And in the anonymous house, what then? A loneliness and emptiness, maybe. But it also seems tolerable, with the Christmas lights that someone arranged and the reflections of light in the darkened windows over the way: a resonance tranquillized by distance and time. After all it's rather nice that the neighbours have gone away. The fancied voices of beloved poets are also a reflection: the poets exist, but not in this place. So the passage expresses the consolations of solitude, it is a rich kind of emptiness, not the featureless type but the emptiness of something that can be imagined as full: an absence.

"in the distance I can hear the poets I love"  ... So for a second we imagine EL reading their poetry, but that's not clear, maybe they are only chatting -- "about their lives (and other poets begin to scold them for talking about their lives)". It isn't clear, and the unclarity is pointed. After all it's a small debate about good manners, if people should go on about their lives, and it's also a big debate about poetry, should poems be autobiographical.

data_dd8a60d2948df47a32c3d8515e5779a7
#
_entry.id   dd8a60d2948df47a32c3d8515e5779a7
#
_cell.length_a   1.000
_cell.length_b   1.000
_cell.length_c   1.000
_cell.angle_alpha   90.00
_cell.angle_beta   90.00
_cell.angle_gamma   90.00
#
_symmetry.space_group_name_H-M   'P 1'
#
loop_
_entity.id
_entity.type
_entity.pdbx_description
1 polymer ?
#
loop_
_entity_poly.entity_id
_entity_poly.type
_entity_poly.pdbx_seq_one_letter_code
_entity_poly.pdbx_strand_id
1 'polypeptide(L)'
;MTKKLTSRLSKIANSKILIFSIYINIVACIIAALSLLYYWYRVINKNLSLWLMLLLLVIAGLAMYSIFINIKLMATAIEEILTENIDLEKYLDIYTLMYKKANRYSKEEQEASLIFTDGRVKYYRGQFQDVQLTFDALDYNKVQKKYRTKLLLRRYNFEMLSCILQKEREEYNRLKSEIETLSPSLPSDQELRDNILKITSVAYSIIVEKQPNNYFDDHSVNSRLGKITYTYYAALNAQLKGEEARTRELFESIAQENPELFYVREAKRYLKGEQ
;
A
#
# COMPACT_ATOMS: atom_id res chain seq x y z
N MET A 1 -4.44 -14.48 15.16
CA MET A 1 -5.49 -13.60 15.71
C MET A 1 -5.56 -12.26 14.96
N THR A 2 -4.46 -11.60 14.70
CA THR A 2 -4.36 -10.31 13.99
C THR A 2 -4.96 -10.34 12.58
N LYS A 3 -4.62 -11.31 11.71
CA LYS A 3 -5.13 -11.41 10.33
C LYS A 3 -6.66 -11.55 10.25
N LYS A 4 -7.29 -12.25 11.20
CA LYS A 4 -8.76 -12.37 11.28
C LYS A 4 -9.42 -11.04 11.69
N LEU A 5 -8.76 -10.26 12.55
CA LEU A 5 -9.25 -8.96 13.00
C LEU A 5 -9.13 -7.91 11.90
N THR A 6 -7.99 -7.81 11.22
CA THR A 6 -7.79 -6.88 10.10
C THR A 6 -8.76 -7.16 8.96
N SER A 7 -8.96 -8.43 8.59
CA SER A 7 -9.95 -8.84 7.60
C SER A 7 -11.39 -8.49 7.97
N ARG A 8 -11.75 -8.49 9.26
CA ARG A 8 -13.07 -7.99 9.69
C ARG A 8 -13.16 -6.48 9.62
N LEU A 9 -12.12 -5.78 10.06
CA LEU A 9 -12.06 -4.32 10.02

The implication is that those two debates are connected with each other. And there's a difficult question emerging here, is loving poets central to why we want to read poetry (for we certainly do love our favourite poets), and if so is writing our own poem a persuasion to love us -- no, no, that sounds very bad, but .... Yet isn't love of a kind central to what art is for? How to express the worth of artistic endeavour if it isn't something to do with love?